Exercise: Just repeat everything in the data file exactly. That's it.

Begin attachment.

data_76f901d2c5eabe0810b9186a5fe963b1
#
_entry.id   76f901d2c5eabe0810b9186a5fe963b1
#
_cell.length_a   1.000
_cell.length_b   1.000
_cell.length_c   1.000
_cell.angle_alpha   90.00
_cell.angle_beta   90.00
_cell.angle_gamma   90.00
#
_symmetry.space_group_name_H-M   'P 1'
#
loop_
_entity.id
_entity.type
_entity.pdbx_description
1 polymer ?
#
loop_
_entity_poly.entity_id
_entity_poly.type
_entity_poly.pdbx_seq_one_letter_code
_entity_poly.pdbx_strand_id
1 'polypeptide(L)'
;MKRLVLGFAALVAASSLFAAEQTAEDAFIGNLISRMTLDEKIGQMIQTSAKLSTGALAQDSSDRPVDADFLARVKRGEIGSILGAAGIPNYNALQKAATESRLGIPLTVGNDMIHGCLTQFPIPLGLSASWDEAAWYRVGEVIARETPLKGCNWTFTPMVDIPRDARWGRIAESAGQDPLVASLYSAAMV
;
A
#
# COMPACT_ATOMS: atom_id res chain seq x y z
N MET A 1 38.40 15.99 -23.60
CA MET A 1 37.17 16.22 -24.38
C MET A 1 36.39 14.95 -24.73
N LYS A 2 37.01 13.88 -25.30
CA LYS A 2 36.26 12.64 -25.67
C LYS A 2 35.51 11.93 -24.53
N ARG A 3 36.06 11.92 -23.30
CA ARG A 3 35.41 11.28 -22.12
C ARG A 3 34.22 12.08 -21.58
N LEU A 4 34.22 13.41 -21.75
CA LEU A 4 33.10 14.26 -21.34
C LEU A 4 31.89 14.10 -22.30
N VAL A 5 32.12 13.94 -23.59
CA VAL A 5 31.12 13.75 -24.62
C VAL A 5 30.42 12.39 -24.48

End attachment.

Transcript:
data_76f901d2c5eabe0810b9186a5fe963b1
#
_entry.id   76f901d2c5eabe0810b9186a5fe963b1
#
_cell.length_a   1.000
_cell.length_b   1.000
_cell.length_c   1.000
_cell.angle_alpha   90.00
_cell.angle_beta   90.00
_cell.angle_gamma   90.00
#
_symmetry.space_group_name_H-M   'P 1'
#
loop_
_entity.id
_entity.type
_entity.pdbx_description
1 polymer ?
#
loop_
_entity_poly.entity_id
_entity_poly.type
_entity_poly.pdbx_seq_one_letter_code
_entity_poly.pdbx_strand_id
1 'polypeptide(L)'
;MKRLVLGFAALVAASSLFAAEQTAEDAFIGNLISRMTLDEKIGQMIQTSAKLSTGALAQDSSDRPVDADFLARVKRGEIGSILGAAGIPNYNALQKAATESRLGIPLTVGNDMIHGCLTQFPIPLGLSASWDEAAWYRVGEVIARETPLKGCNWTFTPMVDIPRDARWGRIAESAGQDPLVASLYSAAMV
;
A
#
# COMPACT_ATOMS: atom_id res chain seq x y z
N MET A 1 38.40 15.99 -23.60
CA MET A 1 37.17 16.22 -24.38
C MET A 1 36.39 14.95 -24.73
N LYS A 2 37.01 13.88 -25.30
CA LYS A 2 36.26 12.64 -25.67
C LYS A 2 35.51 11.93 -24.53
N ARG A 3 36.06 11.92 -23.30
CA ARG A 3 35.41 11.28 -22.12
C ARG A 3 34.22 12.08 -21.58
N LEU A 4 34.22 13.41 -21.75
CA LEU A 4 33.10 14.26 -21.34
C LEU A 4 31.89 14.10 -22.30
N VAL A 5 32.12 13.94 -23.59
CA VAL A 5 31.12 13.75 -24.62
C VAL A 5 30.42 12.39 -24.48